In your own works, exploring why characters fight and risk their lives makes the more human. It’s one thing to read about soldiers charging into battle, but knowing why they’re doing it (beyond being ordered to by their superiors) makes for more compelling storytelling. Knowing that someone is fighting to avenge a fallen family member or friend, or fighting dirty just to end a war so they can go home, or that they’re trying to prove to themselves that they’re brave makes the more compelling than gung-ho marines.

The Takeaway:

Doing a small scale story helps you focus on characters instead of distracting your audience with flashy visuals, and exploring why a small group of doomed people do what they do (such as fighting in a war) makes for compelling drama, even if their reasons for doing so are on the silly side.

Favorite Moments: ‘Conan the Librarian’

We all have our favorite moments in movies, books, and games, moments that stay with us long after the story is over. This column is my attempt to examine my favorite moments and see why they stick with me.

***

The Scene

Why it’s great

I’ve written before about my love of Fish Out Of Water humor, which makes this scene from ‘UHF’ one of my favorites from the film. Not only do we have a giant, muscle-bound barbarian plucked out of the dark ages and in the modern era (the 1980’s), but he also has a job that’s one of the least suited for his particular skills.

While having people from different time periods dropped into the modern age is always great for comedy, extra humor can be gained when they get modern jobs that don’t always mesh with their talents and abilities. Even better is when they throw themselves into those jobs without hesitation, striving to do their best. When you combine that formula with the almost endless types of characters from history to choose from, you’ve got a formula for comedy gold.

 

What we can learn from ‘Ator: The Fighting Eagle’

If there’s one film genre the 80’s loved, it was hack-and-slash barbarian fantasy films. There seems to be no end to them, ranging in quality from ‘Conan’ to ‘Yor,’ and ‘Ator, the Fighting Eagle’, a 1982 Italian flick featuring a hunky, muscular, handsome hero out to save a kingdom from an evil ruler who has enslaved the land while wielding a giant sword, facing monsters, and wanting to marry his sister.

Wait, what?

Knowing that ‘Ator’ was chosen as the season finale for the Mystery Science Theater 3000 revival should give you a clue as to its quality: it’s not a very good movie, and aside from the creepy incest vibe, doesn’t do much to stand out among it’s many competitors. Still, it’s good for some chuckles, and has its fair share of lessons for the aspiring writer. So, with that said, let’s take a look at what it has to offer.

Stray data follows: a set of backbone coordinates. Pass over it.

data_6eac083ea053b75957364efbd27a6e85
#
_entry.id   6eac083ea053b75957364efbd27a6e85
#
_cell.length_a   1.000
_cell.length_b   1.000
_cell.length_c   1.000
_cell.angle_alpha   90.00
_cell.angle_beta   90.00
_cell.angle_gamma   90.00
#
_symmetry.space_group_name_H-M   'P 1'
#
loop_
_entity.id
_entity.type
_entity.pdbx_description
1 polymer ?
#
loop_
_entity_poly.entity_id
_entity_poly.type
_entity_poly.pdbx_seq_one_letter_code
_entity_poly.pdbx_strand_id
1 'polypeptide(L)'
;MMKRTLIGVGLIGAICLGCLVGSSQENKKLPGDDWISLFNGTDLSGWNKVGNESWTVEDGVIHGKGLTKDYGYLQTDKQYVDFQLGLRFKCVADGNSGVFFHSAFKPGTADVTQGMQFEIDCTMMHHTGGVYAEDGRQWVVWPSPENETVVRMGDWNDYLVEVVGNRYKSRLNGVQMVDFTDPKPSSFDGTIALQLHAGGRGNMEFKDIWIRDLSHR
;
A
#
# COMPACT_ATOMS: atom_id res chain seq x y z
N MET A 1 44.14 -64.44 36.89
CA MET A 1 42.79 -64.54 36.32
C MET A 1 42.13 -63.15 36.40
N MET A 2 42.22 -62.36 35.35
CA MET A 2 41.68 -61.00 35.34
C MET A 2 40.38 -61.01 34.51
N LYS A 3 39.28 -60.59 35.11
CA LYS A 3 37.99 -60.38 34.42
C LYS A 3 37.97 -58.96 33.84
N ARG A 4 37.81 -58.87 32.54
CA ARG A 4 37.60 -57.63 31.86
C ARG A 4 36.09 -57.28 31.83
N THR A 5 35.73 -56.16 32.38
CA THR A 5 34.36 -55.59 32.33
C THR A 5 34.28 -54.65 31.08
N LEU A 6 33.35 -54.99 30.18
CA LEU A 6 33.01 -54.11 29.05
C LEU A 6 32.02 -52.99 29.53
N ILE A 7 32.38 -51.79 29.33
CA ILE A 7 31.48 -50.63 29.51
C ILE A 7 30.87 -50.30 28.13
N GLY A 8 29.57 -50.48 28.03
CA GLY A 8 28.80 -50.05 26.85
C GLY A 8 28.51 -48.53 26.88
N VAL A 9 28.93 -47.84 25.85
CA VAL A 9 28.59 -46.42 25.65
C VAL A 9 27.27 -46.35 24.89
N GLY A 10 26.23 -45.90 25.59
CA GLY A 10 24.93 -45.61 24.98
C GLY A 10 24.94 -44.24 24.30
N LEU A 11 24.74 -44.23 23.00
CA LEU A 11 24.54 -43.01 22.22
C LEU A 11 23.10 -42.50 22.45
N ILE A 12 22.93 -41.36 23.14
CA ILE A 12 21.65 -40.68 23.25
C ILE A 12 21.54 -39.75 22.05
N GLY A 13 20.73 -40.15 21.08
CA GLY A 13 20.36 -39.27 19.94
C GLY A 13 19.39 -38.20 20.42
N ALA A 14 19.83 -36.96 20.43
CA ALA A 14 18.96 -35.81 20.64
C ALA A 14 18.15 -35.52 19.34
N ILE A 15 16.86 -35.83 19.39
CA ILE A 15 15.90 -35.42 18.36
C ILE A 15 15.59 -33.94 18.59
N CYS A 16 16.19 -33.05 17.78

If you include a prologue, keep it brief

Read any writing how-to book, article, or opinion piece, and you’ll be told again and again to avoid prologues, AKA, dumping mountains of backstory and info on the audience. It’s solid advice, but, surprisingly, ‘Ator’ does a good job with its prologue. While cliched (a kingdom has been enslaved and a Chosen One will be born one day to set it free), it sets up the story quickly. But, more importantly, the prologue only gives us the most critical information:

*A land is enslaved by an evil force

*A child will be born to free it.

That’s it. Nothing about bloodlines, the kingdom’s history, how the land was formed, the various gods, religion, etc.

In our own stories, a prologue should be as bare-bones as possible. Keep it brief, tell your audience only what’s relevant to the story’s main problem, and save more background information for later in the story. Some great examples of well-done prologues include Disney’s ‘Beauty and the Beast’, New Line’s ‘Lord of the Rings’, and any of the Star Wars movies.

Be extra-careful including incest in your story

In a field as crowded as barbarian fantasy, ‘Ator’ stands out in a way it probably didn’t intend: by having the main character wanting to marry his sister. Thankfully, they’re not biologically related, but it leaves a creepy vibe that no amount of cute bear cub footage can get rid of, as Ator himself spends the movie fighting to save said sister so they can presumably become husband and wife.